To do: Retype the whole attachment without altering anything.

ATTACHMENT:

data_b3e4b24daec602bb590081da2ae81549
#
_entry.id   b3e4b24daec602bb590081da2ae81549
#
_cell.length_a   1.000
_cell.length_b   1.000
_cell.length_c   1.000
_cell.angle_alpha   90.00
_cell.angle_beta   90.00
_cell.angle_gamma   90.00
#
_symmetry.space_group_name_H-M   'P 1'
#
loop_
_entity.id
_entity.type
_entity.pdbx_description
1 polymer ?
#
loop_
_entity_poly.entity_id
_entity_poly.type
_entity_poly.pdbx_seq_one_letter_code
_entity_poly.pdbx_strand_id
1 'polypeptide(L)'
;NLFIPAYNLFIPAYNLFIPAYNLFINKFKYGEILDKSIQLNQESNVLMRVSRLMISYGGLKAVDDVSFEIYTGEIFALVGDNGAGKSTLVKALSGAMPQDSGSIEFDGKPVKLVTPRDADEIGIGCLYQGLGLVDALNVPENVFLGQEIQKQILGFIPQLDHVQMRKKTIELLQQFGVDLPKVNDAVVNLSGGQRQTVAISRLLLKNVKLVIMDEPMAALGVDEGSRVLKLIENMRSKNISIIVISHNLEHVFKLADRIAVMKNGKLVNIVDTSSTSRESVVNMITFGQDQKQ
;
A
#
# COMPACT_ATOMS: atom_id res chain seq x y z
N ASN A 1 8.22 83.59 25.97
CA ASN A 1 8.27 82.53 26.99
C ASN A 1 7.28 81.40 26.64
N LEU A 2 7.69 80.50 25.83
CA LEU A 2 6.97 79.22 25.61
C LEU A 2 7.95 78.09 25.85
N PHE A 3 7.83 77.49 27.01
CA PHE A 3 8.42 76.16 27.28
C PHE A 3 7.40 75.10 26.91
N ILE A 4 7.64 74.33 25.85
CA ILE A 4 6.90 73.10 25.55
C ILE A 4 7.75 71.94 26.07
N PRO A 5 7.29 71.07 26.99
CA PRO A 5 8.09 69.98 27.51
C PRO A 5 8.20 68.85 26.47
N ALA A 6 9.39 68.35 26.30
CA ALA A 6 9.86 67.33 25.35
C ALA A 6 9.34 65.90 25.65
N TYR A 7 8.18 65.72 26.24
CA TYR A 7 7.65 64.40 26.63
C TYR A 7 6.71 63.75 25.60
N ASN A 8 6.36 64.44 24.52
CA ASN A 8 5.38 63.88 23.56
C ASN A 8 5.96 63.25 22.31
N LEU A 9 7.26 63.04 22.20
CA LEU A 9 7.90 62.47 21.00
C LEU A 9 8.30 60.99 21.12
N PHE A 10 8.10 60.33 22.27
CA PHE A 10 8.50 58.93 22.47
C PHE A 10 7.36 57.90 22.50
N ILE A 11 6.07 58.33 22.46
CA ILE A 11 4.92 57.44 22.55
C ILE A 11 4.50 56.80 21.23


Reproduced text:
data_b3e4b24daec602bb590081da2ae81549
#
_entry.id   b3e4b24daec602bb590081da2ae81549
#
_cell.length_a   1.000
_cell.length_b   1.000
_cell.length_c   1.000
_cell.angle_alpha   90.00
_cell.angle_beta   90.00
_cell.angle_gamma   90.00
#
_symmetry.space_group_name_H-M   'P 1'
#
loop_
_entity.id
_entity.type
_entity.pdbx_description
1 polymer ?
#
loop_
_entity_poly.entity_id
_entity_poly.type
_entity_poly.pdbx_seq_one_letter_code
_entity_poly.pdbx_strand_id
1 'polypeptide(L)'
;NLFIPAYNLFIPAYNLFIPAYNLFINKFKYGEILDKSIQLNQESNVLMRVSRLMISYGGLKAVDDVSFEIYTGEIFALVGDNGAGKSTLVKALSGAMPQDSGSIEFDGKPVKLVTPRDADEIGIGCLYQGLGLVDALNVPENVFLGQEIQKQILGFIPQLDHVQMRKKTIELLQQFGVDLPKVNDAVVNLSGGQRQTVAISRLLLKNVKLVIMDEPMAALGVDEGSRVLKLIENMRSKNISIIVISHNLEHVFKLADRIAVMKNGKLVNIVDTSSTSRESVVNMITFGQDQKQ
;
A
#
# COMPACT_ATOMS: atom_id res chain seq x y z
N ASN A 1 8.22 83.59 25.97
CA ASN A 1 8.27 82.53 26.99
C ASN A 1 7.28 81.40 26.64
N LEU A 2 7.69 80.50 25.83
CA LEU A 2 6.97 79.22 25.61
C LEU A 2 7.95 78.09 25.85
N PHE A 3 7.83 77.49 27.01
CA PHE A 3 8.42 76.16 27.28
C PHE A 3 7.40 75.10 26.91
N ILE A 4 7.64 74.33 25.85
CA ILE A 4 6.90 73.10 25.55
C ILE A 4 7.75 71.94 26.07
N PRO A 5 7.29 71.07 26.99
CA PRO A 5 8.09 69.98 27.51
C PRO A 5 8.20 68.85 26.47
N ALA A 6 9.39 68.35 26.30
CA ALA A 6 9.86 67.33 25.35
C ALA A 6 9.34 65.90 25.65
N TYR A 7 8.18 65.72 26.24
CA TYR A 7 7.65 64.40 26.63
C TYR A 7 6.71 63.75 25.60
N ASN A 8 6.36 64.44 24.52
CA ASN A 8 5.38 63.88 23.56
C ASN A 8 5.96 63.25 22.31
N LEU A 9 7.26 63.04 22.20
CA LEU A 9 7.90 62.47 21.00
C LEU A 9 8.30 60.99 21.12
N PHE A 10 8.10 60.33 22.27
CA PHE A 10 8.50 58.93 22.47
C PHE A 10 7.36 57.90 22.50
N ILE A 11 6.07 58.33 22.46
CA ILE A 11 4.92 57.44 22.55
C ILE A 11 4.50 56.80 21.23